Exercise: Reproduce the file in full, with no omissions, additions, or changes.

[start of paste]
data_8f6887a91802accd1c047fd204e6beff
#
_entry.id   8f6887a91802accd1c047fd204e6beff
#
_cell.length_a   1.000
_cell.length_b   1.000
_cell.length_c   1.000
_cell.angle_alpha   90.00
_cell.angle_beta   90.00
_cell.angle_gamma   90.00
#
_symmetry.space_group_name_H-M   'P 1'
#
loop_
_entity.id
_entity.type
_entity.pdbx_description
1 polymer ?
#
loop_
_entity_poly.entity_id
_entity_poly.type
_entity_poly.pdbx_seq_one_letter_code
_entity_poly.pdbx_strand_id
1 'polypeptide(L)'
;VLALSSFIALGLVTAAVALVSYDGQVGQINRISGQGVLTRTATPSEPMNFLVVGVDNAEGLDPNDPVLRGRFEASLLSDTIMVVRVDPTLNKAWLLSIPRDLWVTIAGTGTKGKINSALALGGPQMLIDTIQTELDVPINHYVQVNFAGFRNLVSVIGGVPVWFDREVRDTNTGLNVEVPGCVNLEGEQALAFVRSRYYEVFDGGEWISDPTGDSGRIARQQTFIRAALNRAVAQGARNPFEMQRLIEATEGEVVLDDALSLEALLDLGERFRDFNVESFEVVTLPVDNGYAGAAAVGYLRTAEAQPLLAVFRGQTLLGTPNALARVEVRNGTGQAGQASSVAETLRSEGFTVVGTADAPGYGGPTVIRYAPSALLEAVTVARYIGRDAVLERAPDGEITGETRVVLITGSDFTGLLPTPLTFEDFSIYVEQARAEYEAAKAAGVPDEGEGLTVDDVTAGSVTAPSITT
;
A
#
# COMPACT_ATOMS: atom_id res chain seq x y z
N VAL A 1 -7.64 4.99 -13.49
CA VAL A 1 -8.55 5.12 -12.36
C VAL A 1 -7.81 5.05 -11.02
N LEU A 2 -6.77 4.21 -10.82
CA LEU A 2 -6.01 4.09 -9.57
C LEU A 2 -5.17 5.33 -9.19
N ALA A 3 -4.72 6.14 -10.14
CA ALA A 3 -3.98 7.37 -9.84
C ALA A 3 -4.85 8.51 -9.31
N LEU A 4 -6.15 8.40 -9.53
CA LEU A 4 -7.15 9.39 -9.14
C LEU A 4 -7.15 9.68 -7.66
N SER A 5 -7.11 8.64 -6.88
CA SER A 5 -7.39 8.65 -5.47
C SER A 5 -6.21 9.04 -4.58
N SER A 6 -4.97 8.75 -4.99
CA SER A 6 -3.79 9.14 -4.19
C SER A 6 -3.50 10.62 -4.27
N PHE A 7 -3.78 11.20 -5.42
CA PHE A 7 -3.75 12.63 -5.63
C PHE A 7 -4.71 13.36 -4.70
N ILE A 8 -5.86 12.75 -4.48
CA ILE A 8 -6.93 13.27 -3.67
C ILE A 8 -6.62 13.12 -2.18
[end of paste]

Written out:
data_8f6887a91802accd1c047fd204e6beff
#
_entry.id   8f6887a91802accd1c047fd204e6beff
#
_cell.length_a   1.000
_cell.length_b   1.000
_cell.length_c   1.000
_cell.angle_alpha   90.00
_cell.angle_beta   90.00
_cell.angle_gamma   90.00
#
_symmetry.space_group_name_H-M   'P 1'
#
loop_
_entity.id
_entity.type
_entity.pdbx_description
1 polymer ?
#
loop_
_entity_poly.entity_id
_entity_poly.type
_entity_poly.pdbx_seq_one_letter_code
_entity_poly.pdbx_strand_id
1 'polypeptide(L)'
;VLALSSFIALGLVTAAVALVSYDGQVGQINRISGQGVLTRTATPSEPMNFLVVGVDNAEGLDPNDPVLRGRFEASLLSDTIMVVRVDPTLNKAWLLSIPRDLWVTIAGTGTKGKINSALALGGPQMLIDTIQTELDVPINHYVQVNFAGFRNLVSVIGGVPVWFDREVRDTNTGLNVEVPGCVNLEGEQALAFVRSRYYEVFDGGEWISDPTGDSGRIARQQTFIRAALNRAVAQGARNPFEMQRLIEATEGEVVLDDALSLEALLDLGERFRDFNVESFEVVTLPVDNGYAGAAAVGYLRTAEAQPLLAVFRGQTLLGTPNALARVEVRNGTGQAGQASSVAETLRSEGFTVVGTADAPGYGGPTVIRYAPSALLEAVTVARYIGRDAVLERAPDGEITGETRVVLITGSDFTGLLPTPLTFEDFSIYVEQARAEYEAAKAAGVPDEGEGLTVDDVTAGSVTAPSITT
;
A
#
# COMPACT_ATOMS: atom_id res chain seq x y z
N VAL A 1 -7.64 4.99 -13.49
CA VAL A 1 -8.55 5.12 -12.36
C VAL A 1 -7.81 5.05 -11.02
N LEU A 2 -6.77 4.21 -10.82
CA LEU A 2 -6.01 4.09 -9.57
C LEU A 2 -5.17 5.33 -9.19
N ALA A 3 -4.72 6.14 -10.14
CA ALA A 3 -3.98 7.37 -9.84
C ALA A 3 -4.85 8.51 -9.31
N LEU A 4 -6.15 8.40 -9.53
CA LEU A 4 -7.15 9.39 -9.14
C LEU A 4 -7.15 9.68 -7.66
N SER A 5 -7.11 8.64 -6.88
CA SER A 5 -7.39 8.65 -5.47
C SER A 5 -6.21 9.04 -4.58
N SER A 6 -4.97 8.75 -4.99
CA SER A 6 -3.79 9.14 -4.19
C SER A 6 -3.50 10.62 -4.27
N PHE A 7 -3.78 11.20 -5.42
CA PHE A 7 -3.75 12.63 -5.63
C PHE A 7 -4.71 13.36 -4.70
N ILE A 8 -5.86 12.75 -4.48
CA ILE A 8 -6.93 13.27 -3.67
C ILE A 8 -6.62 13.12 -2.18